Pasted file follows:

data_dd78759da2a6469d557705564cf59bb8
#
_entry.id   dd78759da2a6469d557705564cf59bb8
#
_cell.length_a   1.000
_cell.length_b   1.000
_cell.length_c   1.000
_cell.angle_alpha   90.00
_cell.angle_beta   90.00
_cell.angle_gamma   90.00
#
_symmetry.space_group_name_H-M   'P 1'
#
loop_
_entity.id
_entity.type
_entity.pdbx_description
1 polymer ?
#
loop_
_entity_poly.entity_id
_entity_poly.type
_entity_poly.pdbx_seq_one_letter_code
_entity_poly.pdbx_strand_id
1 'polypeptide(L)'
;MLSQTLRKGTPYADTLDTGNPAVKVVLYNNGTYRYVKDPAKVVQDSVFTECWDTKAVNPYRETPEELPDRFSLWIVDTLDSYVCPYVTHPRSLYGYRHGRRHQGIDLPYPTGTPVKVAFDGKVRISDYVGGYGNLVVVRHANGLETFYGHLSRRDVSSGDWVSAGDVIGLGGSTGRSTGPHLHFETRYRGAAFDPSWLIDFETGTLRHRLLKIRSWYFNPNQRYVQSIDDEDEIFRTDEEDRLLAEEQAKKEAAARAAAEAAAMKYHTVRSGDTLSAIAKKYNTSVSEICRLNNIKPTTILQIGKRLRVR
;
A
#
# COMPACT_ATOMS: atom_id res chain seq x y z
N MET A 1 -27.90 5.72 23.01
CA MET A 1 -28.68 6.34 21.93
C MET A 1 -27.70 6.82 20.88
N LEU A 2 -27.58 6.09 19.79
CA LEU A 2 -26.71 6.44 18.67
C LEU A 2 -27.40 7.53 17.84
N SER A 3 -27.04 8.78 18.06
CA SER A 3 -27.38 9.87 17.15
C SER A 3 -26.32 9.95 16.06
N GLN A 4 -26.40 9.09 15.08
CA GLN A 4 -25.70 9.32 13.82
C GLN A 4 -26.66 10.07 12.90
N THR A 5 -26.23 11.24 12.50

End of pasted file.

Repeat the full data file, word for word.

data_dd78759da2a6469d557705564cf59bb8
#
_entry.id   dd78759da2a6469d557705564cf59bb8
#
_cell.length_a   1.000
_cell.length_b   1.000
_cell.length_c   1.000
_cell.angle_alpha   90.00
_cell.angle_beta   90.00
_cell.angle_gamma   90.00
#
_symmetry.space_group_name_H-M   'P 1'
#
loop_
_entity.id
_entity.type
_entity.pdbx_description
1 polymer ?
#
loop_
_entity_poly.entity_id
_entity_poly.type
_entity_poly.pdbx_seq_one_letter_code
_entity_poly.pdbx_strand_id
1 'polypeptide(L)'
;MLSQTLRKGTPYADTLDTGNPAVKVVLYNNGTYRYVKDPAKVVQDSVFTECWDTKAVNPYRETPEELPDRFSLWIVDTLDSYVCPYVTHPRSLYGYRHGRRHQGIDLPYPTGTPVKVAFDGKVRISDYVGGYGNLVVVRHANGLETFYGHLSRRDVSSGDWVSAGDVIGLGGSTGRSTGPHLHFETRYRGAAFDPSWLIDFETGTLRHRLLKIRSWYFNPNQRYVQSIDDEDEIFRTDEEDRLLAEEQAKKEAAARAAAEAAAMKYHTVRSGDTLSAIAKKYNTSVSEICRLNNIKPTTILQIGKRLRVR
;
A
#
# COMPACT_ATOMS: atom_id res chain seq x y z
N MET A 1 -27.90 5.72 23.01
CA MET A 1 -28.68 6.34 21.93
C MET A 1 -27.70 6.82 20.88
N LEU A 2 -27.58 6.09 19.79
CA LEU A 2 -26.71 6.44 18.67
C LEU A 2 -27.40 7.53 17.84
N SER A 3 -27.04 8.78 18.06
CA SER A 3 -27.38 9.87 17.15
C SER A 3 -26.32 9.95 16.06
N GLN A 4 -26.40 9.09 15.08
CA GLN A 4 -25.70 9.32 13.82
C GLN A 4 -26.66 10.07 12.90
N THR A 5 -26.23 11.24 12.50